*53*

This tutorial explains the differences between the built-in R functions **apply()**, **sapply()**, **lapply()**, and **tapply()** along with examples of when and how to use each function.

**apply()**

Use the **apply()** function when you want to apply a function to the rows or columns of a matrix or data frame.

The basic syntax for the apply() function is as follows:

**apply(X, MARGIN, FUN)**

- X is the name of the matrix or data frame
- MARGIN indicates which dimension to perform an operation across (1 = row, 2 = column)
- FUN is the specific operation you want to perform (e.g. min, max, sum, mean, etc.)

The following code illustrates several examples of **apply()** in action.

#create a data frame with three columns and five rows data #find the sum of each row apply(data, 1, sum) #[1] 19 22 24 29 23 #find the sum of each column apply(data, 2, sum) # a b c #32 29 56 #find the mean of each row apply(data, 1, mean) #[1] 6.333333 7.333333 8.000000 9.666667 7.666667 #find the mean of each column, rounded to one decimal place round(apply(data, 2, mean), 1) #Â a b c #6.4 5.8 11.2 #find the standard deviation of each row apply(data, 1, sd) #[1] 6.806859 6.658328 2.645751 2.516611 1.527525 #find the standard deviation of each column apply(data, 2, sd) # a b c #4.449719 1.788854 3.563706

**lapply()**

Use the** lapply()** function when you want to apply a function to each element of a list, vector, or data frame and obtain a list as a result.

The basic syntax for the lapply() function is as follows:

**lapply(X, FUN)**

- X is the name of the list, vector, or data frame
- FUN is the specific operation you want to perform

The following code illustrates several examples of usingÂ **lapply()**Â on the columns of a data frame.

#create a data frame with three columns and five rows data #find mean of each column and return results as a list lapply(data, mean) # $a # [1] 6.4 # # $b # [1] 5.8 # # $c # [1] 11.2 #multiply values in each column by 2 and return results as a list lapply(data, function(data) data*2) # $a # [1] 2 6 14 24 18 # # $b # [1] 8 8 12 14 16 # # $c # [1] 28 30 22 20 12

We can also use **lapply()** to perform operations on lists. The following examples show how to do so.

#create a list x #find the sum of each element in the list lapply(x, sum) # $a # [1] 1 # # $b # [1] 15 # # $c # [1] 55 #find the mean of each element in the list lapply(x, mean) # $a # [1] 1 # # $b # [1] 3 # # $c # [1] 5.5 #multiply values of each element by 5 and return results as a list lapply(x, function(x) x*5) # $a # [1] 5 # # $b # [1] 5 10 15 20 25 # # $c # [1] 5 10 15 20 25 30 35 40 45 50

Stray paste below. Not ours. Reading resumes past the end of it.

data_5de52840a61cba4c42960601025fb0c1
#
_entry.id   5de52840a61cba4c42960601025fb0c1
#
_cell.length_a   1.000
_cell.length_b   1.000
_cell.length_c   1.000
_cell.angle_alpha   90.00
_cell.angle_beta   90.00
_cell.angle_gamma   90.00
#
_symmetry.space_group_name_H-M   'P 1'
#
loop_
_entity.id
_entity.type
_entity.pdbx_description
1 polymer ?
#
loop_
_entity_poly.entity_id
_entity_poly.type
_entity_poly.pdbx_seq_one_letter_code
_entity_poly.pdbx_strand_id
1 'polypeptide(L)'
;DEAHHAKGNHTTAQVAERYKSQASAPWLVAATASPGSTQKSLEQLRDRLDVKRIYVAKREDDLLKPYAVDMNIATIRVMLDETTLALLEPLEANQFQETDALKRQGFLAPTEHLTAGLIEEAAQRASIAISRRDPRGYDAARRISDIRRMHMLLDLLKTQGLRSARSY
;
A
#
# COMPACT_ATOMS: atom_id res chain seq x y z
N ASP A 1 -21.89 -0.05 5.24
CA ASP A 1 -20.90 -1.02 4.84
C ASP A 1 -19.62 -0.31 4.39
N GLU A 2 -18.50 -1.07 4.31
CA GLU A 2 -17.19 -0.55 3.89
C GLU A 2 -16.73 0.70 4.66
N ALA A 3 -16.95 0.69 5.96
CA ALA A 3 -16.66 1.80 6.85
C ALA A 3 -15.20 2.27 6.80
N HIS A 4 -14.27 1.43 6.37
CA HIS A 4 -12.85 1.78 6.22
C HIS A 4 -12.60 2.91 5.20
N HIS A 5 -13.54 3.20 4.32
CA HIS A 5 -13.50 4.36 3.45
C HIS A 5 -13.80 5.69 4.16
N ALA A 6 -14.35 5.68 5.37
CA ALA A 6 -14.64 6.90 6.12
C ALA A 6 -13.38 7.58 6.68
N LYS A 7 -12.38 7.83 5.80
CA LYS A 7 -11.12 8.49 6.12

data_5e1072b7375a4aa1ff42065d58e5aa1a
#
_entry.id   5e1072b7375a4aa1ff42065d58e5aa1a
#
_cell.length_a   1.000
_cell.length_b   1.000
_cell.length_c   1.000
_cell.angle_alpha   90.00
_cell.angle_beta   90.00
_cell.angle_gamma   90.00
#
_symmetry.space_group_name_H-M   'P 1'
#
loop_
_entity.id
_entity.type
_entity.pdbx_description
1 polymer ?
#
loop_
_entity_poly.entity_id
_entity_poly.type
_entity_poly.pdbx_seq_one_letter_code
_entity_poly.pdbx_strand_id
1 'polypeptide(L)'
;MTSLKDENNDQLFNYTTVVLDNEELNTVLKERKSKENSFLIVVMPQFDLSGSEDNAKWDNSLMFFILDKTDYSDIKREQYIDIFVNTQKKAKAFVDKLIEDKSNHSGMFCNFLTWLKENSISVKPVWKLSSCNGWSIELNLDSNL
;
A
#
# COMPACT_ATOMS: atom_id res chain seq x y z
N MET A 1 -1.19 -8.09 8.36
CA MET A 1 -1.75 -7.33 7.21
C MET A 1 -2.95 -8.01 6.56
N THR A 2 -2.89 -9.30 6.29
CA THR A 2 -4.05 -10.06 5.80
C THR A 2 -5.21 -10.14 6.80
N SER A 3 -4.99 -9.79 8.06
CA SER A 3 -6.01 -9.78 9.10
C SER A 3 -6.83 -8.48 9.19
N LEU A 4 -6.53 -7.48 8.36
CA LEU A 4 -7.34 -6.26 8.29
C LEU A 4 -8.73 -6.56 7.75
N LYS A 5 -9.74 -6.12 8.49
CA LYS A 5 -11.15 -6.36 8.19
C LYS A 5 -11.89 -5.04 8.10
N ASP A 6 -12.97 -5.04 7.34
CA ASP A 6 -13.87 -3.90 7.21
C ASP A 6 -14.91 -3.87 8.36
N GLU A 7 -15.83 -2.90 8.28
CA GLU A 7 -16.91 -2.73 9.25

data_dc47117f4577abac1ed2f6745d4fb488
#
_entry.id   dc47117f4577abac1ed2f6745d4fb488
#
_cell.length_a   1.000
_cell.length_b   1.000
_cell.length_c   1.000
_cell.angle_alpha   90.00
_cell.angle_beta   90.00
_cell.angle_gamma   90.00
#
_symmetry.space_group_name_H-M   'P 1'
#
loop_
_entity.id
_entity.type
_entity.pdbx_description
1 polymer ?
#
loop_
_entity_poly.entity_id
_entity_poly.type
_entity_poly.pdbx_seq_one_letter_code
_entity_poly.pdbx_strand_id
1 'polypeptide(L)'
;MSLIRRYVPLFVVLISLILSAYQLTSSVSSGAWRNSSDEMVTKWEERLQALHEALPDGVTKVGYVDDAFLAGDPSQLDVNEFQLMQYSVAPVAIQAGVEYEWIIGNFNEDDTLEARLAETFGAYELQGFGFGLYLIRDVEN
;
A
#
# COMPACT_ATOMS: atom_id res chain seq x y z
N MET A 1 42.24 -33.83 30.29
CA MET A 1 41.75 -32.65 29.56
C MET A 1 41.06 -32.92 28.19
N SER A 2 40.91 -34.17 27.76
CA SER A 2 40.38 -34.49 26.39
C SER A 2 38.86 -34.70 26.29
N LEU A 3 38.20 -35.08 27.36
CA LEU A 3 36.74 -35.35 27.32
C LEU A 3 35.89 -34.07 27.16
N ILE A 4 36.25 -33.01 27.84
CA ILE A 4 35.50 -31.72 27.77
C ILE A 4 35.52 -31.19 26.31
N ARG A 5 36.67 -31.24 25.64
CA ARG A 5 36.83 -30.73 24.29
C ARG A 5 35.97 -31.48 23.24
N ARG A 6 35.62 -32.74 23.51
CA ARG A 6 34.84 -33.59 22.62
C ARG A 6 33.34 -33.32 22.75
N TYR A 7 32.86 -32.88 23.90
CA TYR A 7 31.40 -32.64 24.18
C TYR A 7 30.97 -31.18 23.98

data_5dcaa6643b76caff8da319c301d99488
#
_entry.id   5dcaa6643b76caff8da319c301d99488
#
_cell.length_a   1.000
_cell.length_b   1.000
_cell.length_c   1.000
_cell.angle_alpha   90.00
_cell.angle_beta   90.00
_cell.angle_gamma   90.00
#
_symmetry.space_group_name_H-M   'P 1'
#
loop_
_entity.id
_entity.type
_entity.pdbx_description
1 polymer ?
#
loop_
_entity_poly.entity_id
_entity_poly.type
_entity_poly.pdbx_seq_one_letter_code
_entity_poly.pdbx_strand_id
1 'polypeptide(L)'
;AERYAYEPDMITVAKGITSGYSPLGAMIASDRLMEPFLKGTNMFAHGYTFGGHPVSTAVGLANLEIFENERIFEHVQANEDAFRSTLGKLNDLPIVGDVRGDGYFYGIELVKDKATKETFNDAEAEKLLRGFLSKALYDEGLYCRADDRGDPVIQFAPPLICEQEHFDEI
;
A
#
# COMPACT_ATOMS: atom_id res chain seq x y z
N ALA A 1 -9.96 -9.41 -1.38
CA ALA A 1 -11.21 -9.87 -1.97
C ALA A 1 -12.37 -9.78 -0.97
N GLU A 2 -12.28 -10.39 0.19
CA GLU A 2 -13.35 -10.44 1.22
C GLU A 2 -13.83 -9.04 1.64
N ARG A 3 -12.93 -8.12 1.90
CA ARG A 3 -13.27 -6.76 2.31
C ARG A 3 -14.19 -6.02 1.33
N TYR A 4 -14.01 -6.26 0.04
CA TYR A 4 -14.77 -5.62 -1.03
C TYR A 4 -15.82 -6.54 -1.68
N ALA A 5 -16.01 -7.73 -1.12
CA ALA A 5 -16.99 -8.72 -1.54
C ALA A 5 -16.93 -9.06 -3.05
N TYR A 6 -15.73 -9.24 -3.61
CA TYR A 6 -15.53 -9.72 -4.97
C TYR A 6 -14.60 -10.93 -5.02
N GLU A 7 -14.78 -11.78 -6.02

**sapply()**

Use the** sapply()** function when you want to apply a function to each element of a list, vector, or data frame and obtain aÂ **vector** instead of a list as a result.

The basic syntax for the sapply() function is as follows:

**sapply(X, FUN)**

- X is the name of the list, vector, or data frame
- FUN is the specific operation you want to perform

The following code illustrates several examples of usingÂ **sapply()**Â on the columns of a data frame.

#create a data frame with three columns and five rows data #find mean of each column and return results as a vector sapply(data, mean) # a b c #6.4 5.8 11.2 #multiply values in each column by 2 and return results as a matrix sapply(data, function(data) data*2) # a b c #[1,] 2 8 28 #[2,] 6 8 30 #[3,] 14 12 22 #[4,] 24 14 20 #[5,] 18 16 12

We can also use **sapply()** to perform operations on lists. The following examples show how to do so.

#create a list x #find the sum of each element in the list sapply(x, sum) # a b c # 1 15 55 #find the mean of each element in the list sapply(x, mean) # a b c #1.0 3.0 5.5

**tapply()**

Use the** tapply()** function when you want to apply a function toÂ subsetsÂ of a vector and the subsets are defined by some other vector, usually a factor.

The basic syntax for the tapply() function is as follows:

**tapply(X, INDEX, FUN)**

- X is the name of the object, typically a vector
- INDEX is a list of one or more factors
- FUN is the specific operation you want to perform

The following code illustrates an example of usingÂ **tapply()**Â on the built-in R dataset **iris .**

#view first six lines ofirisdataset head(iris) # Sepal.Length Sepal.Width Petal.Length Petal.Width Species #1 5.1 3.5 1.4 0.2 setosa #2 4.9 3.0 1.4 0.2 setosa #3 4.7 3.2 1.3 0.2 setosa #4 4.6 3.1 1.5 0.2 setosa #5 5.0 3.6 1.4 0.2 setosa #6 5.4 3.9 1.7 0.4 setosa #find the max Sepal.Length of each of the three Species tapply(iris$Sepal.Length, iris$Species, max) #setosa versicolor virginica # 5.8 7.0 7.9 #find the mean Sepal.Width of each of the three Species tapply(iris$Sepal.Width, iris$Species, mean) # setosa versicolor virginica # 3.428 2.770 2.974Â #find the minimum Petal.Width of each of the three Species tapply(iris$Petal.Width, iris$Species, min) #Â setosa versicolor virginica # 0.1 1.0 1.4